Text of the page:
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Spotlight on Historical Collections

Funny Business at Baker Library

Published: 05/15/2006

From '50s fender fins and pin stripes to modern cell phones and IPOs, Charles Preston has seen it all--and shared his amusement along the way. And now he's sharing his collection of more than 200 cartoons with users of all stripes.

As the Wall Street Journal's cartoon editor, Preston has steered the paper's "Pepper ... and Salt" cartoon section for more than fifty years. He has recently donated his unique collection to Baker Library's Historical Collections. An exhibition is in the offing in the Library lobby, and all cartoons in the collection are available for researchers who may be interested in everything from business and economics to fashion and popular culture through the decades.

"I've looked at more cartoons than anyone in the history of mankind," observes Preston, who took up his post at the Journal in the spring of 1950 after working his way through Columbia University as a jokesmith for radio, cartoonists, and Broadway shows. These days, the Journal has five available cartoon slots each week for which Preston typically fields around a thousand cartoons. He will continue to update the collection at Baker. Approximately eighty artists are represented in the collection, making for a wide variety of styles and comic viewpoints.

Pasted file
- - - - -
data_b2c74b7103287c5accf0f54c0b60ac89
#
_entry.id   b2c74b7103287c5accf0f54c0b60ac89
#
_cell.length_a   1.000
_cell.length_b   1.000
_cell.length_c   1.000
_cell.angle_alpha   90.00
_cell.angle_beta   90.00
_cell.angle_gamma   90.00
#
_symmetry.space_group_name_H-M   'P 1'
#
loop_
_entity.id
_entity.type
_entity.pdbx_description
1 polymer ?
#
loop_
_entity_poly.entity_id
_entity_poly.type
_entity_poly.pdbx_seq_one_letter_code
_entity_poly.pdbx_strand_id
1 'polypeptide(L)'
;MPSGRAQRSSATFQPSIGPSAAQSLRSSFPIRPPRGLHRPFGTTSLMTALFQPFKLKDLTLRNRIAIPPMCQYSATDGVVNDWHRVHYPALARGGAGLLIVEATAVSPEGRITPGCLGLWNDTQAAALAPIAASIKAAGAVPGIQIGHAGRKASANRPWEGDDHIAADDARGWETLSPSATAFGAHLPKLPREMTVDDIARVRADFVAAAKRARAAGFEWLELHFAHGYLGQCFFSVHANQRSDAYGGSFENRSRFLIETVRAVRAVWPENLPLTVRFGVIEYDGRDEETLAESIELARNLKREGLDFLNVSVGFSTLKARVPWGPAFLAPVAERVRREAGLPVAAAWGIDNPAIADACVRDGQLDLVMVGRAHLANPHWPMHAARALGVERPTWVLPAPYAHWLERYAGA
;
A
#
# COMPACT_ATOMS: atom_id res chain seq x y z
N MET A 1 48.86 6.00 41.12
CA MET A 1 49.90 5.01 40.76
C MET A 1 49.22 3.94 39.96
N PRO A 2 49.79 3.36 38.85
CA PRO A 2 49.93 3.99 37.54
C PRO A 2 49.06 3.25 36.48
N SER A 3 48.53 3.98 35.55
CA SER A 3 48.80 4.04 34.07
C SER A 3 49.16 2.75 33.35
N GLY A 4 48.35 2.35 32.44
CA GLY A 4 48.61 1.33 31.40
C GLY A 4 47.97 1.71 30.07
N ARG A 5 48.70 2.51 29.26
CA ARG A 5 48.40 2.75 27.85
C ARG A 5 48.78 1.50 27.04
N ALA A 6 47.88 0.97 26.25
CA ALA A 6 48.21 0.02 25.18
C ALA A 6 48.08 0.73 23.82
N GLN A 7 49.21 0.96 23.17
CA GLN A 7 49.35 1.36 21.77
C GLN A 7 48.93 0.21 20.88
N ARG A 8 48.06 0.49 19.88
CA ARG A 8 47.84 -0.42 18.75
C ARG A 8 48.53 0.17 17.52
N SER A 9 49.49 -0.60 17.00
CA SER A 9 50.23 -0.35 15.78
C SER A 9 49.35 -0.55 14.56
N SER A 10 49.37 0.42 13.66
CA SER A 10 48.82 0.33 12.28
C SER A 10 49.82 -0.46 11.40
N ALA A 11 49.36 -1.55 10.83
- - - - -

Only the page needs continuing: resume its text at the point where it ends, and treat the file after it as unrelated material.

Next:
A quick gander at the collection's Web site reveals the extraordinary sophistication and cultural value contained within the economical limits of simple illustrations and punchlines. From the time "Pepper ... and Salt" first poked gentle fun at beleaguered businessmen and cigar-smoking CEOs in the 1950s, to present-day two-income spouses and inline-skating managers, the cartoon has been a perennial and popular element of the industry bible.

"The purpose of "Pepper ... and Salt" is to provide a bit of seasoning amidst the important, serious and influential essays and commentaries," Preston told Baker. "This cartoon condiment is not merely a clown's turn. Readers working through the thickets of animadversions on Sarbanes-Oxley, OSHA regulations or Texas gerrymandering welcomed a change of pace. The cartoons in the collection quickly reveal a direct connection to subjects and themes right off page one. 'Pepper ... and Salt' [has] covered the same stories, but with humor and often irreverence."

Users may access the Web site to get a flavor of the collection, and come in to Historical Collections' de Gaspé Beaubien Reading Room to browse the full cartoon collection.

Contact: Historical Collections

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